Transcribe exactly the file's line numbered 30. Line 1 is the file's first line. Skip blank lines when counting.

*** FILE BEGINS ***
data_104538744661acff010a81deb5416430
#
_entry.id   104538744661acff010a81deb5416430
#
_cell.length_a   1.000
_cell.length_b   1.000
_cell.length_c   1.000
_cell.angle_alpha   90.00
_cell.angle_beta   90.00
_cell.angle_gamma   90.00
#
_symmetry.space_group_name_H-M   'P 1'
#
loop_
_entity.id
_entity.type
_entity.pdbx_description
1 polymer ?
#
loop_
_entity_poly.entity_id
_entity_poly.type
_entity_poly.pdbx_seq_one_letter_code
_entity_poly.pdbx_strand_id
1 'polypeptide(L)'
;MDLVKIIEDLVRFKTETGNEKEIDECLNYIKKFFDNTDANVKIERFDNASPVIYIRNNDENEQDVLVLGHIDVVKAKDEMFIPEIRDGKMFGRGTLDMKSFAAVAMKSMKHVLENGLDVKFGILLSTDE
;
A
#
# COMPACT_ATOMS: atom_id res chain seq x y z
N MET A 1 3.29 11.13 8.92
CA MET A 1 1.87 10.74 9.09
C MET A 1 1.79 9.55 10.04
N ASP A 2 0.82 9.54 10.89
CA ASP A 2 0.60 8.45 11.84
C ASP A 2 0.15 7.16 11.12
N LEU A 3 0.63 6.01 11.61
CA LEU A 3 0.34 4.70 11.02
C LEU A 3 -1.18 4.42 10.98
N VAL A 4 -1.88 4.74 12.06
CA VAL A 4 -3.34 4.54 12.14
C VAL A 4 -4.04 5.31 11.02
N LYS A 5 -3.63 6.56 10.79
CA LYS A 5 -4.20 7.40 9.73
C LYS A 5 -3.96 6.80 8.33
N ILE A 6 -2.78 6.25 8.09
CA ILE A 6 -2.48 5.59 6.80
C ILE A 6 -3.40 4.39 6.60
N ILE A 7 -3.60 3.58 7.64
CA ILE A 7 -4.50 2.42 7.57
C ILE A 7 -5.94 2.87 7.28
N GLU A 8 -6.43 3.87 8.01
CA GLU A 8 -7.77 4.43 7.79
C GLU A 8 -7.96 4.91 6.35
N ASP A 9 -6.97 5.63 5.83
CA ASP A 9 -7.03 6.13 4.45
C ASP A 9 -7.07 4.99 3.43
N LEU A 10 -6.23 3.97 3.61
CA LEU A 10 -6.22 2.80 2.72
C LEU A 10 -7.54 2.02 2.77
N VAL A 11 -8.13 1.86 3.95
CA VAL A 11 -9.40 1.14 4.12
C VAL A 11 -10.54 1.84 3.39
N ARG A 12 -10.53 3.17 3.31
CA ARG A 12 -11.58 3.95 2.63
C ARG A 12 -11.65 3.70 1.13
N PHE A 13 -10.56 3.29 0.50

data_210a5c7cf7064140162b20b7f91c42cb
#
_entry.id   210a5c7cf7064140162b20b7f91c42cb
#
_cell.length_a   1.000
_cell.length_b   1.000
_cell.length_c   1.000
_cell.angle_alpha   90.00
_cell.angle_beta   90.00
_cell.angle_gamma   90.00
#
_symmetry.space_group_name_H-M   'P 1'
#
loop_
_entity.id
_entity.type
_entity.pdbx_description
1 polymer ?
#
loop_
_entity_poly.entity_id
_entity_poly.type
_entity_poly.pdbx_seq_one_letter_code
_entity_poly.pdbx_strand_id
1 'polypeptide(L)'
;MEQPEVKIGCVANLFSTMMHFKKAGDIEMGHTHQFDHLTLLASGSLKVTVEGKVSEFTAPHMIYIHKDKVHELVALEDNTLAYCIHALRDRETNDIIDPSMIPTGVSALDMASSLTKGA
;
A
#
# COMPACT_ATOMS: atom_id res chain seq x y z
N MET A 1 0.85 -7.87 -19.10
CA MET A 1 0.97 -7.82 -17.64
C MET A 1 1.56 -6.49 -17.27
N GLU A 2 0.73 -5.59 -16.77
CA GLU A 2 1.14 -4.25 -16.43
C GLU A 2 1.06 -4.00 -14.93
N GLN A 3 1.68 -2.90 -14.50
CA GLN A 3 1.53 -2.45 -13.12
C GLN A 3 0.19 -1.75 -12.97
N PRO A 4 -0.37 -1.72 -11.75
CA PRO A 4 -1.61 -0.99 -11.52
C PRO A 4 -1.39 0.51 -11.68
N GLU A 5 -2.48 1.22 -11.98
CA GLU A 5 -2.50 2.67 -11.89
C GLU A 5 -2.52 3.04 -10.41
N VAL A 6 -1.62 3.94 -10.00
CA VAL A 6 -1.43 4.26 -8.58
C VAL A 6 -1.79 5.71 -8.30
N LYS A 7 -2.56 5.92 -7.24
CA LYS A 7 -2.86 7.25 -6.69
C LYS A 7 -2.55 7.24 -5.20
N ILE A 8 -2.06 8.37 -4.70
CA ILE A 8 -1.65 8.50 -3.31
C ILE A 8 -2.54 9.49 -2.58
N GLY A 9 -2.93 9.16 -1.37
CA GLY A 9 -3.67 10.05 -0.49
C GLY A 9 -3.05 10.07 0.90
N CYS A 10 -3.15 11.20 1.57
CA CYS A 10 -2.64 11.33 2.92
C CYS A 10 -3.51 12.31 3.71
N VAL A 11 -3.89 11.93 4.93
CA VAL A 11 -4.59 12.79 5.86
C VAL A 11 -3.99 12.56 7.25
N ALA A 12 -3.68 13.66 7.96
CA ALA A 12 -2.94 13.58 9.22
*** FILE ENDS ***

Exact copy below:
# COMPACT_ATOMS: atom_id res chain seq x y z